iPod/earbud Static Shocks

Recent static shocks caused by inserting charged earbuds into a person’s ear have prompted Apple Support to post a warning (Article: TS2729). There have apparently been numerous complaints about people getting shocks while listening to their ipod or iphone.

At first glance, it might seem that Apple’s equipment is the culprit−this writer believes that is highly unlikely. Here’s why:

  1. Static is the result of two surfaces rubbing against each other.
  2. Static discharge occurs whenever a charged material contacts a material capable of conducting electricity (the human body).

How to avoid this issue:

Discharge the earbuds before putting them in your ears:

  • Blow on your hands like a baseball pitcher does in the cold weather to create condensation in your palm.
  • Immediately take the earbuds and press them against your damp palm and hold them for a couple of seconds.

Prepare a pouch for your ipod before walking/running with it in your pocket

  • Take a small cloth pouch or piece of cotton [a sock] and rub it with an anti static fabric softener like Cling Free or Bounce. (The fabric softener will prevent the cloth from creating static in the first place.)
  • Place the ipod is in the pouch--the anti static coating on the pouch will prevent the charge from developing.

The device and earbuds should now be discharged.

Why does this happen?

Let’s start by thinking about the sources of static electricity. Static charges result whenever two surfaces rub together, then separate. We have all played with balloons and observed how much static can result from rubbing the balloon against human hair. In the case of an iphone or an ipod, the two surfaces are usually the electronic gadget or ipod and the lining of a pocket. If the pocket lining is a good static generator--any clothing material other than cotton--a static charge will probably build up on the device if it is shaken and rubbed inside the pocket.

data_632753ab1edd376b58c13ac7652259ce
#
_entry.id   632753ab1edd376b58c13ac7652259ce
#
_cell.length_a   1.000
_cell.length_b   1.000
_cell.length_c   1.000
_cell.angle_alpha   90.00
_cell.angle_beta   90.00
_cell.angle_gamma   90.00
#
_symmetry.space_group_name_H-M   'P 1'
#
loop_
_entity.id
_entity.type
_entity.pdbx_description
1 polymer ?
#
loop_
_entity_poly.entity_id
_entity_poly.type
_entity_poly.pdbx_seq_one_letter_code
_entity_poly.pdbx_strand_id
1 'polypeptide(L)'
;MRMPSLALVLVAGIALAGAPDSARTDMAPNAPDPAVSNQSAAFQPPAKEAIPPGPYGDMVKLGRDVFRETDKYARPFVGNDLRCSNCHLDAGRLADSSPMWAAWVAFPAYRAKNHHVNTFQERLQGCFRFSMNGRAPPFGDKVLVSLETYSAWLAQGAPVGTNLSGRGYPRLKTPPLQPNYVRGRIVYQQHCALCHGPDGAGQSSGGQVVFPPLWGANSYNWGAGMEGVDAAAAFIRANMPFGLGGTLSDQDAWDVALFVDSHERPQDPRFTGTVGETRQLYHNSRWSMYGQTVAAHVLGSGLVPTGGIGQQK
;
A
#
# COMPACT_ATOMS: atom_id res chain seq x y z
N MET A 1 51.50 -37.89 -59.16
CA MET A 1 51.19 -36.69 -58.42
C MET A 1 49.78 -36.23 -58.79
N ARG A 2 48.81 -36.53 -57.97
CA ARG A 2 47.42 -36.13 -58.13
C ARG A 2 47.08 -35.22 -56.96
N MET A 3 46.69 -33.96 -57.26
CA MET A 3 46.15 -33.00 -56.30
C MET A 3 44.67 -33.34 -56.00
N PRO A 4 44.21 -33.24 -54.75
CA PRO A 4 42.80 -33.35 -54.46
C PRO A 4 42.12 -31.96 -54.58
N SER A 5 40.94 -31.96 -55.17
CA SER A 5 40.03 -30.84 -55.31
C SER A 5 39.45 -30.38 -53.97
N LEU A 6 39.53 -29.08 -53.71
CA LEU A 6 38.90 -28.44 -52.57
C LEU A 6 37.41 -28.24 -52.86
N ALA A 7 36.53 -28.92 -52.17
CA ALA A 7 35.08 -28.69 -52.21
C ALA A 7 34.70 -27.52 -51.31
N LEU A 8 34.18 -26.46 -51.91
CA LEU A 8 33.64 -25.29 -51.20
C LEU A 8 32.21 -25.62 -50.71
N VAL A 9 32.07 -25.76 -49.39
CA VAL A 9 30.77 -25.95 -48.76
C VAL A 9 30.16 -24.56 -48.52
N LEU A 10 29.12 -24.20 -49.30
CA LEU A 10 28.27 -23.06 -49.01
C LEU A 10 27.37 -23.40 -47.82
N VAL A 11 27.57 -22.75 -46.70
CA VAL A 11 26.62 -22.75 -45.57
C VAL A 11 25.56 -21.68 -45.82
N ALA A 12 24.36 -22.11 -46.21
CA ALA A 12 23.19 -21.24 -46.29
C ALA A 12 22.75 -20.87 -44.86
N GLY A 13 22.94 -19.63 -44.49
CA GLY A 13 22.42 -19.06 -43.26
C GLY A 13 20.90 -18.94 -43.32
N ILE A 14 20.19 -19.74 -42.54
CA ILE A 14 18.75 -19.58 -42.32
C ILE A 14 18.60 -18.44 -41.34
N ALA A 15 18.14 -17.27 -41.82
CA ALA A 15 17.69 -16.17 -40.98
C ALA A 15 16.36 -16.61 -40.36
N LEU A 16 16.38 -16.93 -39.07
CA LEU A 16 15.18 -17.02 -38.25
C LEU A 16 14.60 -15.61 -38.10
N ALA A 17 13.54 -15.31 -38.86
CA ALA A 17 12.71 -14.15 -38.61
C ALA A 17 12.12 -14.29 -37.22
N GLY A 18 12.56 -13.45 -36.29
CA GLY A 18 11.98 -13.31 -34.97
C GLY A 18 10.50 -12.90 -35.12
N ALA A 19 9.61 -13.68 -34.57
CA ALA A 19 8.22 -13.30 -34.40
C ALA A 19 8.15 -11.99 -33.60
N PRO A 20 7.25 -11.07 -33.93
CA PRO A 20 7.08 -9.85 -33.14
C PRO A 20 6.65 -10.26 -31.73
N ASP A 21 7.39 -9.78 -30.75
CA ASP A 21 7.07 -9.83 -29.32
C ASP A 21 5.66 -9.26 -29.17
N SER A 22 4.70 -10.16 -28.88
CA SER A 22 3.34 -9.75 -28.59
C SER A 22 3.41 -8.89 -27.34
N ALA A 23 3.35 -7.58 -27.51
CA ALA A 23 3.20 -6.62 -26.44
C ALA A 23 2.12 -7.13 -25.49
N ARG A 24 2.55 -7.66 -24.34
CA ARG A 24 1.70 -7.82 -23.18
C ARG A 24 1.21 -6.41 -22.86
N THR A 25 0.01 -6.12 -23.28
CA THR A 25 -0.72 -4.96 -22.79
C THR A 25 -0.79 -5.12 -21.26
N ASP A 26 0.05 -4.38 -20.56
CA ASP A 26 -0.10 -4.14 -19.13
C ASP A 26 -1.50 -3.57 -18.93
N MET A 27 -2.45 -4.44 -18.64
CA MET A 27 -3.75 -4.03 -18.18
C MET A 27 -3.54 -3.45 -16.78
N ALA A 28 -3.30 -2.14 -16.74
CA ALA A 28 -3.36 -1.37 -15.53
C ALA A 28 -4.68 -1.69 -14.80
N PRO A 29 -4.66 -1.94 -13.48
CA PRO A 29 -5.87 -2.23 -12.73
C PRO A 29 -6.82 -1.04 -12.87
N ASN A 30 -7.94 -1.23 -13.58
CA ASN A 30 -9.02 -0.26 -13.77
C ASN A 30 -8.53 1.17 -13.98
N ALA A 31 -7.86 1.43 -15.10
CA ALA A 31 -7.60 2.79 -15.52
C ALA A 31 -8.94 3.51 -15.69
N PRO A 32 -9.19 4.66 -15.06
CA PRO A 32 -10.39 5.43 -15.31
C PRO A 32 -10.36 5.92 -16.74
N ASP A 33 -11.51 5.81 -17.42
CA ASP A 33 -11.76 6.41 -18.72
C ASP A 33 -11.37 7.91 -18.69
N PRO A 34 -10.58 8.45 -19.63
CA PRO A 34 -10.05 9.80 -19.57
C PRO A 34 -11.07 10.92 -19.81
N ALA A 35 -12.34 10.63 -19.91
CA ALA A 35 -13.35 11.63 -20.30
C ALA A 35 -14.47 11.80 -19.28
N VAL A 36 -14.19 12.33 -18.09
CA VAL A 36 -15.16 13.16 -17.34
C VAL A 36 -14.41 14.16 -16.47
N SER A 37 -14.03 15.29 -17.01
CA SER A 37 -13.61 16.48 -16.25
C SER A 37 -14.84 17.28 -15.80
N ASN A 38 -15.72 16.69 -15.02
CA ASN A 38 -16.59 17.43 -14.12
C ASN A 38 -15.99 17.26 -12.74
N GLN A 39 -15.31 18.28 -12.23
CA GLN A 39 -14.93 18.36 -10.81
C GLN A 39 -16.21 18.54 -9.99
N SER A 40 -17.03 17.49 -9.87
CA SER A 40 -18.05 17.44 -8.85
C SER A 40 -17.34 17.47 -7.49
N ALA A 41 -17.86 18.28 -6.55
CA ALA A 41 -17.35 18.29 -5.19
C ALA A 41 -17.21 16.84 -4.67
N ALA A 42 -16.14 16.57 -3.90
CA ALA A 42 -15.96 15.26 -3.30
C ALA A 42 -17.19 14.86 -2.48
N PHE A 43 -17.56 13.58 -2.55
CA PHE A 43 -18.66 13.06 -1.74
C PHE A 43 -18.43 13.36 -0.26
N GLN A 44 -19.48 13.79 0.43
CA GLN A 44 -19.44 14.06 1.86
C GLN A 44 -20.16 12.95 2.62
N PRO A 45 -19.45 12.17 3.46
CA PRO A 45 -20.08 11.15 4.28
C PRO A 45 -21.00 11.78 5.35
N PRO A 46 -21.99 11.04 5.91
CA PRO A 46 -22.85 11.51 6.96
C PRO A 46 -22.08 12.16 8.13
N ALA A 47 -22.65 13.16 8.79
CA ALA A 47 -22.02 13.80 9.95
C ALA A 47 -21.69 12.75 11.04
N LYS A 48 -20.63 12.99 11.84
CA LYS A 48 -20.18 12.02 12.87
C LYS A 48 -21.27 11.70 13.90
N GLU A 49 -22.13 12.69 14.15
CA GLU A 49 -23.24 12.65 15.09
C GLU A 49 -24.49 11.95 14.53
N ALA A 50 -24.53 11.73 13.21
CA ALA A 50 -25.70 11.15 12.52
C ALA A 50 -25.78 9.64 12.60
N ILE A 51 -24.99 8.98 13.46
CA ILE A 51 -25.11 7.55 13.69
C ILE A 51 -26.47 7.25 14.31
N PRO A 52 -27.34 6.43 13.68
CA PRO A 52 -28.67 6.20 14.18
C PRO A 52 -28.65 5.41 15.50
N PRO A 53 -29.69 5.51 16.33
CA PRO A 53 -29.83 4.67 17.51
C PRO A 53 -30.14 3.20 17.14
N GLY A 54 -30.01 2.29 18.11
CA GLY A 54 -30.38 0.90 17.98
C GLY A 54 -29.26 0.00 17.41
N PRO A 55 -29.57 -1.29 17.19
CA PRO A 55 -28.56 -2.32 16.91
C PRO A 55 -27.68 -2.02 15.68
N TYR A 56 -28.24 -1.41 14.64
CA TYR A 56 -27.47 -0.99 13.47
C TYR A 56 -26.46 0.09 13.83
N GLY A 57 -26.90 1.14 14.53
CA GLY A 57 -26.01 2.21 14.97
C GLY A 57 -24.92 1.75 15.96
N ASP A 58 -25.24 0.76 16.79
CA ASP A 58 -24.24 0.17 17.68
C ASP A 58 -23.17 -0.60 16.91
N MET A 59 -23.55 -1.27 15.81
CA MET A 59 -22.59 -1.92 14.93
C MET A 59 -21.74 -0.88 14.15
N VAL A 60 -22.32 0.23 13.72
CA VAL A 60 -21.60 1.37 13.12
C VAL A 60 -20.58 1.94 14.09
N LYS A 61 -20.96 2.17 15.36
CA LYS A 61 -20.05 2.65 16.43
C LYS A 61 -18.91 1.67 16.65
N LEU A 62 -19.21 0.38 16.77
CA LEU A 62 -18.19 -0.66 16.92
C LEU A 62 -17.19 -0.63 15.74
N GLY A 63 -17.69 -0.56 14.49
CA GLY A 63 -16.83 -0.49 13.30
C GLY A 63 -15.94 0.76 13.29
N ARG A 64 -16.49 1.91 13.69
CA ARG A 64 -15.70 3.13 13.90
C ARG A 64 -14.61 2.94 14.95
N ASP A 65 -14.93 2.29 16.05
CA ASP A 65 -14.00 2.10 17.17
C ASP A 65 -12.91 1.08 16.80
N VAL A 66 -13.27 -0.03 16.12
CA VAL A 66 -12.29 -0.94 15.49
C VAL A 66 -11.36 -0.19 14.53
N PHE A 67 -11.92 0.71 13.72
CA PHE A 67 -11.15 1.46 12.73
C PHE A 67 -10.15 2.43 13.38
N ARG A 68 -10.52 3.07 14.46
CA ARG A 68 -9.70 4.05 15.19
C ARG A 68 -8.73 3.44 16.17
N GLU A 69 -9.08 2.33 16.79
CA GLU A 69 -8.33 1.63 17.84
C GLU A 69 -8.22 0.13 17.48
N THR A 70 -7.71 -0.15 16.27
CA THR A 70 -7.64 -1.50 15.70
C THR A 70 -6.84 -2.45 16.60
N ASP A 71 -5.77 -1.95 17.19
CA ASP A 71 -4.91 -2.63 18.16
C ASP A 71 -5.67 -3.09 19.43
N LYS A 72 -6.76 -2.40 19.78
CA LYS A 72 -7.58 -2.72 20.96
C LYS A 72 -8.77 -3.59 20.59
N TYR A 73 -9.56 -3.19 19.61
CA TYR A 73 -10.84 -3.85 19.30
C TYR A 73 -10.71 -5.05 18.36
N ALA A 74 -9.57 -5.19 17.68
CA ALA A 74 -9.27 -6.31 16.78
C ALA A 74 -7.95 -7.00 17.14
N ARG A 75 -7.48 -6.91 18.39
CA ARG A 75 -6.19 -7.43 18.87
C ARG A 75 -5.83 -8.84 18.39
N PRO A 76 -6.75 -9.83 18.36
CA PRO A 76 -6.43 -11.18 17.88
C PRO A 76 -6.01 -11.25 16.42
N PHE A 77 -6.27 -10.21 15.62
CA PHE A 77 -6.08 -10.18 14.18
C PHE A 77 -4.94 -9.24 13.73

Static charging is not really the problem.

Static discharging is the problem.

The easiest way to discharge a small device like an ipod or an iphone is to connect the device to a larger object with a wire.

(That is exactly what happens when an earbud cable is connected into the device and inserted into a human ear.) The charge on the device is invited to move from the device through the wire inside the earbud, then, on into the new point of contact – the ear--resulting in a minor zap. Since the ear is a particularly sensitive part of the body, a minor discharge feels more significant than it really is.

So, how can we avoid this problem?

Apple suggests wearing different clothing, handling the device less often and avoiding usage when it is dry. These don’t seem like realistic solutions to me. Should I carry around a humidifier to determine when it is safe to take phone calls on my cell?

I recommend discharging the earbuds before they ever make contact with your ear.

  • Blow on your hands like a baseball pitcher does in the cold weather to create condensation in your palm.
  • Immediately take the earbuds and press them against your damp palm and hold them for a couple of seconds.
  • The device and earbuds should now be discharged.

What if the device charges up while you are moving / using it?

This problem is a tricky because the source of the problem is your clothing – not the device. In all likelihood, you will probably be using clothing of some kind while using your iphone or ipod.

The best solution for this scenario is to:

  • Take a small cloth pouch or piece of cotton [a sock] and rub it with an anti static fabric softener like Cling Free or Bounce. (The fabric softener will prevent the cloth from creating static in the first place.)
  • Place the ipod in the pouch--the anti static coating on the pouch will prevent the charge from developing.

Why does it seem like Apple’s devices are the only ones that have this problem?

For a real accurate answer you’ll have to wait for the statisticians to create a probability model. However, the simple answer is that Apple probably has a 10 to 1 market share in the earbud/portable device market. Add the number of active people wearing ipods while they perform a moving activity and you probably have your answer. It’s all in the numbers of users and Apple certainly has them. Even if the chance of getting a shock is less than 1%, the number will still be high when you consider the millions of joggers and commuters wearing ipods and iphones.


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